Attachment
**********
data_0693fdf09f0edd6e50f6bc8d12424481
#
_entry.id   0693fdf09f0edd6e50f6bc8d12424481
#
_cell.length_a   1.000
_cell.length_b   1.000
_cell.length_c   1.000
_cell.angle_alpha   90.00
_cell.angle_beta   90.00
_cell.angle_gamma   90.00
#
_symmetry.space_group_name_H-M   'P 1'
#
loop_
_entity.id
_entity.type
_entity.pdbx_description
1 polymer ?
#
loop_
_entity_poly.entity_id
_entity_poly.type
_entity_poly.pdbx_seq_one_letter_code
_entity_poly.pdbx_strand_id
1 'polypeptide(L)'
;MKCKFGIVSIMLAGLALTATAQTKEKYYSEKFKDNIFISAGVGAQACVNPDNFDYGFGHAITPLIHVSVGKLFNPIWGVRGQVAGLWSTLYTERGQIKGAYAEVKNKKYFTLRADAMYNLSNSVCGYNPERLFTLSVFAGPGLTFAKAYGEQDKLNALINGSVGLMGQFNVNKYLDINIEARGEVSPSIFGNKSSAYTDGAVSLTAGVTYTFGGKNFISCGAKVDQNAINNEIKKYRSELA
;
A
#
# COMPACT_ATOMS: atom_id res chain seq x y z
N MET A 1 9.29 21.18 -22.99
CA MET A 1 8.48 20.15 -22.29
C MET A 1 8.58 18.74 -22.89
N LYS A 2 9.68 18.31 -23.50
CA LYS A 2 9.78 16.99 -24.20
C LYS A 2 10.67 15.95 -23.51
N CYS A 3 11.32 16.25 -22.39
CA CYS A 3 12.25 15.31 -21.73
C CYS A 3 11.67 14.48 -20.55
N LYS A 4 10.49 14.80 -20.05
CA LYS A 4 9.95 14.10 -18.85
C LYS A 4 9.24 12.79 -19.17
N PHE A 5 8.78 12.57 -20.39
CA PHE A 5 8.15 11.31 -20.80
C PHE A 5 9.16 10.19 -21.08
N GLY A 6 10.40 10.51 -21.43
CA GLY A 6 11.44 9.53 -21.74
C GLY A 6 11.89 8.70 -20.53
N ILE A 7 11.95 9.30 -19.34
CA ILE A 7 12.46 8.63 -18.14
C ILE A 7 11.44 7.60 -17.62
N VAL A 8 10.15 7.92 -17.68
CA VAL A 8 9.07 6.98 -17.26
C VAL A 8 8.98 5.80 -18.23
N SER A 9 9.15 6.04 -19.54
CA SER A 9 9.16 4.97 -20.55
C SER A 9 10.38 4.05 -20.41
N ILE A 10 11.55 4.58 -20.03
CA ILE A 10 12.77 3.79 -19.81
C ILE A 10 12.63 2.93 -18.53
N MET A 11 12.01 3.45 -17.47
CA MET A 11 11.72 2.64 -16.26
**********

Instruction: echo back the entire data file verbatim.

data_0693fdf09f0edd6e50f6bc8d12424481
#
_entry.id   0693fdf09f0edd6e50f6bc8d12424481
#
_cell.length_a   1.000
_cell.length_b   1.000
_cell.length_c   1.000
_cell.angle_alpha   90.00
_cell.angle_beta   90.00
_cell.angle_gamma   90.00
#
_symmetry.space_group_name_H-M   'P 1'
#
loop_
_entity.id
_entity.type
_entity.pdbx_description
1 polymer ?
#
loop_
_entity_poly.entity_id
_entity_poly.type
_entity_poly.pdbx_seq_one_letter_code
_entity_poly.pdbx_strand_id
1 'polypeptide(L)'
;MKCKFGIVSIMLAGLALTATAQTKEKYYSEKFKDNIFISAGVGAQACVNPDNFDYGFGHAITPLIHVSVGKLFNPIWGVRGQVAGLWSTLYTERGQIKGAYAEVKNKKYFTLRADAMYNLSNSVCGYNPERLFTLSVFAGPGLTFAKAYGEQDKLNALINGSVGLMGQFNVNKYLDINIEARGEVSPSIFGNKSSAYTDGAVSLTAGVTYTFGGKNFISCGAKVDQNAINNEIKKYRSELA
;
A
#
# COMPACT_ATOMS: atom_id res chain seq x y z
N MET A 1 9.29 21.18 -22.99
CA MET A 1 8.48 20.15 -22.29
C MET A 1 8.58 18.74 -22.89
N LYS A 2 9.68 18.31 -23.50
CA LYS A 2 9.78 16.99 -24.20
C LYS A 2 10.67 15.95 -23.51
N CYS A 3 11.32 16.25 -22.39
CA CYS A 3 12.25 15.31 -21.73
C CYS A 3 11.67 14.48 -20.55
N LYS A 4 10.49 14.80 -20.05
CA LYS A 4 9.95 14.10 -18.85
C LYS A 4 9.24 12.79 -19.17
N PHE A 5 8.78 12.57 -20.39
CA PHE A 5 8.15 11.31 -20.80
C PHE A 5 9.16 10.19 -21.08
N GLY A 6 10.40 10.51 -21.43
CA GLY A 6 11.44 9.53 -21.74
C GLY A 6 11.89 8.70 -20.53
N ILE A 7 11.95 9.30 -19.34
CA ILE A 7 12.46 8.63 -18.14
C ILE A 7 11.44 7.60 -17.62
N VAL A 8 10.15 7.92 -17.68
CA VAL A 8 9.07 6.98 -17.26
C VAL A 8 8.98 5.80 -18.23
N SER A 9 9.15 6.04 -19.54
CA SER A 9 9.16 4.97 -20.55
C SER A 9 10.38 4.05 -20.41
N ILE A 10 11.55 4.58 -20.03
CA ILE A 10 12.77 3.79 -19.81
C ILE A 10 12.63 2.93 -18.53
N MET A 11 12.01 3.45 -17.47
CA MET A 11 11.72 2.64 -16.26